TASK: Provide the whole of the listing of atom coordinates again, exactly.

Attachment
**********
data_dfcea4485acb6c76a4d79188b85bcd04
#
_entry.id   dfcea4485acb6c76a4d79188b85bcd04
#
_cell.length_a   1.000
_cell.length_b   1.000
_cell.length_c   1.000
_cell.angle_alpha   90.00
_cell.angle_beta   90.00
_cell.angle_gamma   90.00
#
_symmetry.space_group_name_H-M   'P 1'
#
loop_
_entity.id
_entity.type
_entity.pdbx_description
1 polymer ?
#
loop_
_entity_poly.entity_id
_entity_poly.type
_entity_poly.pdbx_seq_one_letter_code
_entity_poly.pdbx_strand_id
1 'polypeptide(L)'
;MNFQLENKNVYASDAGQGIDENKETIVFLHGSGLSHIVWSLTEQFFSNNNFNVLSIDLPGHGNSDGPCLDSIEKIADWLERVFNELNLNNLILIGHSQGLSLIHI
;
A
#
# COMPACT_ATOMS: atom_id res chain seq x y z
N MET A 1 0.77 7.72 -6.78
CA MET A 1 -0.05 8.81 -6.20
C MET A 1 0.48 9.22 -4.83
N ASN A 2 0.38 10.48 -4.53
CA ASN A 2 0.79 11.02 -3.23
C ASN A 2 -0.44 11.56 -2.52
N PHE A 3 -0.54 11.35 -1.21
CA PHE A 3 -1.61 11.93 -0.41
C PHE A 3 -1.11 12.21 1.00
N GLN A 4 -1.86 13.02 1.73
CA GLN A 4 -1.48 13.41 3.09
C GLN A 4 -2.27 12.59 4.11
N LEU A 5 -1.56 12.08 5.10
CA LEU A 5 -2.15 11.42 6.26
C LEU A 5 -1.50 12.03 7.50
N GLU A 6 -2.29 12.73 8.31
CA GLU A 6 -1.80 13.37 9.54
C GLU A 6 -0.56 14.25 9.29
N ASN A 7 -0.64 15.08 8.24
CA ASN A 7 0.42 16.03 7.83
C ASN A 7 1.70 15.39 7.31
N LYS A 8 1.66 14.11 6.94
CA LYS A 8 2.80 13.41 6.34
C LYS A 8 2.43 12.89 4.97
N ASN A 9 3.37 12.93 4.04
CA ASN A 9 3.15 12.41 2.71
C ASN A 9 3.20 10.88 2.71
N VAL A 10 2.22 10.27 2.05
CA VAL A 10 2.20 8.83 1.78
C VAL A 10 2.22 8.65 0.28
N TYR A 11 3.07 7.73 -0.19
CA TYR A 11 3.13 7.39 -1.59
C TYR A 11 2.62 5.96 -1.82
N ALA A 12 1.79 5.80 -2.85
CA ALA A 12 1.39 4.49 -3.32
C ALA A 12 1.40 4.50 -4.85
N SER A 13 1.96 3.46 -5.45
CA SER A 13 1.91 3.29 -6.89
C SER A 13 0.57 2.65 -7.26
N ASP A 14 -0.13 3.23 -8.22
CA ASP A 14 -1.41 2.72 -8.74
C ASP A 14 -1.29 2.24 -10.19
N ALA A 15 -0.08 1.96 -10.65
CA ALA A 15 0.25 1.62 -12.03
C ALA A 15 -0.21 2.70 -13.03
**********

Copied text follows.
data_dfcea4485acb6c76a4d79188b85bcd04
#
_entry.id   dfcea4485acb6c76a4d79188b85bcd04
#
_cell.length_a   1.000
_cell.length_b   1.000
_cell.length_c   1.000
_cell.angle_alpha   90.00
_cell.angle_beta   90.00
_cell.angle_gamma   90.00
#
_symmetry.space_group_name_H-M   'P 1'
#
loop_
_entity.id
_entity.type
_entity.pdbx_description
1 polymer ?
#
loop_
_entity_poly.entity_id
_entity_poly.type
_entity_poly.pdbx_seq_one_letter_code
_entity_poly.pdbx_strand_id
1 'polypeptide(L)'
;MNFQLENKNVYASDAGQGIDENKETIVFLHGSGLSHIVWSLTEQFFSNNNFNVLSIDLPGHGNSDGPCLDSIEKIADWLERVFNELNLNNLILIGHSQGLSLIHI
;
A
#
# COMPACT_ATOMS: atom_id res chain seq x y z
N MET A 1 0.77 7.72 -6.78
CA MET A 1 -0.05 8.81 -6.20
C MET A 1 0.48 9.22 -4.83
N ASN A 2 0.38 10.48 -4.53
CA ASN A 2 0.79 11.02 -3.23
C ASN A 2 -0.44 11.56 -2.52
N PHE A 3 -0.54 11.35 -1.21
CA PHE A 3 -1.61 11.93 -0.41
C PHE A 3 -1.11 12.21 1.00
N GLN A 4 -1.86 13.02 1.73
CA GLN A 4 -1.48 13.41 3.09
C GLN A 4 -2.27 12.59 4.11
N LEU A 5 -1.56 12.08 5.10
CA LEU A 5 -2.15 11.42 6.26
C LEU A 5 -1.50 12.03 7.50
N GLU A 6 -2.29 12.73 8.31
CA GLU A 6 -1.80 13.37 9.54
C GLU A 6 -0.56 14.25 9.29
N ASN A 7 -0.64 15.08 8.24
CA ASN A 7 0.42 16.03 7.83
C ASN A 7 1.70 15.39 7.31
N LYS A 8 1.66 14.11 6.94
CA LYS A 8 2.80 13.41 6.34
C LYS A 8 2.43 12.89 4.97
N ASN A 9 3.37 12.93 4.04
CA ASN A 9 3.15 12.41 2.71
C ASN A 9 3.20 10.88 2.71
N VAL A 10 2.22 10.27 2.05
CA VAL A 10 2.20 8.83 1.78
C VAL A 10 2.22 8.65 0.28
N TYR A 11 3.07 7.73 -0.19
CA TYR A 11 3.13 7.39 -1.59
C TYR A 11 2.62 5.96 -1.82
N ALA A 12 1.79 5.80 -2.85
CA ALA A 12 1.39 4.49 -3.32
C ALA A 12 1.40 4.50 -4.85
N SER A 13 1.96 3.46 -5.45
CA SER A 13 1.91 3.29 -6.89
C SER A 13 0.57 2.65 -7.26
N ASP A 14 -0.13 3.23 -8.22
CA ASP A 14 -1.41 2.72 -8.74
C ASP A 14 -1.29 2.24 -10.19
N ALA A 15 -0.08 1.96 -10.65
CA ALA A 15 0.25 1.62 -12.03
C ALA A 15 -0.21 2.70 -13.03